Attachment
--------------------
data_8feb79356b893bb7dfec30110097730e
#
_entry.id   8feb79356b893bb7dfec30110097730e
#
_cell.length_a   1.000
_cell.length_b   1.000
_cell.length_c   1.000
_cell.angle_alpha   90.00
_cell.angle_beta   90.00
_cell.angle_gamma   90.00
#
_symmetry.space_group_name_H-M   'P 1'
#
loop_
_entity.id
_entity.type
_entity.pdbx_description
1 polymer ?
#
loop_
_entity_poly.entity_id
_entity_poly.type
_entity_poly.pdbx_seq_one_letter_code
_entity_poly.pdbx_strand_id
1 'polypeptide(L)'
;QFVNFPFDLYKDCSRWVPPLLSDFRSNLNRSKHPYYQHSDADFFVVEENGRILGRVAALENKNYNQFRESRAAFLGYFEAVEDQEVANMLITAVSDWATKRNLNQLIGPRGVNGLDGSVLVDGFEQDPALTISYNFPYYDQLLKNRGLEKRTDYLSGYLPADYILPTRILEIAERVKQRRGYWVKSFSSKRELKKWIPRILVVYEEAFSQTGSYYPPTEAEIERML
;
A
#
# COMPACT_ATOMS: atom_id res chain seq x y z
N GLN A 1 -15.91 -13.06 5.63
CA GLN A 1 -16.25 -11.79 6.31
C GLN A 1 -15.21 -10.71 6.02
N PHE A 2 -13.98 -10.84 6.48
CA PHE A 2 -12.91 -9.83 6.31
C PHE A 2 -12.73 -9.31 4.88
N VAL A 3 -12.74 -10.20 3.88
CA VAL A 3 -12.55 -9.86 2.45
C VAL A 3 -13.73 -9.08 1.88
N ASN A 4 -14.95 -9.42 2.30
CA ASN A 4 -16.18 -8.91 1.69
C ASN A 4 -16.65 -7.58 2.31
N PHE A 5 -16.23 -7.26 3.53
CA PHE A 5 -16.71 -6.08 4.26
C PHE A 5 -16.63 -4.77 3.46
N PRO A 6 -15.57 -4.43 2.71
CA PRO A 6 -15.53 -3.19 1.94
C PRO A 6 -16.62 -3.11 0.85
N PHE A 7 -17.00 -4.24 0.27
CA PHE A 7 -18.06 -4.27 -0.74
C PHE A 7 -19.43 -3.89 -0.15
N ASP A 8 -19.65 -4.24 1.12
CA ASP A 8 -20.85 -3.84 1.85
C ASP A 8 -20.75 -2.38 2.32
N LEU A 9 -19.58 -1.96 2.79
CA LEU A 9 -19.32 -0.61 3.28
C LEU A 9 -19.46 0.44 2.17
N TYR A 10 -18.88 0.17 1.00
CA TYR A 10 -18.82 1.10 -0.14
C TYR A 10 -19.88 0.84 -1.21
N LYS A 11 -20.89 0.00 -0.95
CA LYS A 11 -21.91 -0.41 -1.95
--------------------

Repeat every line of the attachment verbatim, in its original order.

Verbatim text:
data_8feb79356b893bb7dfec30110097730e
#
_entry.id   8feb79356b893bb7dfec30110097730e
#
_cell.length_a   1.000
_cell.length_b   1.000
_cell.length_c   1.000
_cell.angle_alpha   90.00
_cell.angle_beta   90.00
_cell.angle_gamma   90.00
#
_symmetry.space_group_name_H-M   'P 1'
#
loop_
_entity.id
_entity.type
_entity.pdbx_description
1 polymer ?
#
loop_
_entity_poly.entity_id
_entity_poly.type
_entity_poly.pdbx_seq_one_letter_code
_entity_poly.pdbx_strand_id
1 'polypeptide(L)'
;QFVNFPFDLYKDCSRWVPPLLSDFRSNLNRSKHPYYQHSDADFFVVEENGRILGRVAALENKNYNQFRESRAAFLGYFEAVEDQEVANMLITAVSDWATKRNLNQLIGPRGVNGLDGSVLVDGFEQDPALTISYNFPYYDQLLKNRGLEKRTDYLSGYLPADYILPTRILEIAERVKQRRGYWVKSFSSKRELKKWIPRILVVYEEAFSQTGSYYPPTEAEIERML
;
A
#
# COMPACT_ATOMS: atom_id res chain seq x y z
N GLN A 1 -15.91 -13.06 5.63
CA GLN A 1 -16.25 -11.79 6.31
C GLN A 1 -15.21 -10.71 6.02
N PHE A 2 -13.98 -10.84 6.48
CA PHE A 2 -12.91 -9.83 6.31
C PHE A 2 -12.73 -9.31 4.88
N VAL A 3 -12.74 -10.20 3.88
CA VAL A 3 -12.55 -9.86 2.45
C VAL A 3 -13.73 -9.08 1.88
N ASN A 4 -14.95 -9.42 2.30
CA ASN A 4 -16.18 -8.91 1.69
C ASN A 4 -16.65 -7.58 2.31
N PHE A 5 -16.23 -7.26 3.53
CA PHE A 5 -16.71 -6.08 4.26
C PHE A 5 -16.63 -4.77 3.46
N PRO A 6 -15.57 -4.43 2.71
CA PRO A 6 -15.53 -3.19 1.94
C PRO A 6 -16.62 -3.11 0.85
N PHE A 7 -17.00 -4.24 0.27
CA PHE A 7 -18.06 -4.27 -0.74
C PHE A 7 -19.43 -3.89 -0.15
N ASP A 8 -19.65 -4.24 1.12
CA ASP A 8 -20.85 -3.84 1.85
C ASP A 8 -20.75 -2.38 2.32
N LEU A 9 -19.58 -1.96 2.79
CA LEU A 9 -19.32 -0.61 3.28
C LEU A 9 -19.46 0.44 2.17
N TYR A 10 -18.88 0.17 1.00
CA TYR A 10 -18.82 1.10 -0.14
C TYR A 10 -19.88 0.84 -1.21
N LYS A 11 -20.89 0.00 -0.95
CA LYS A 11 -21.91 -0.41 -1.95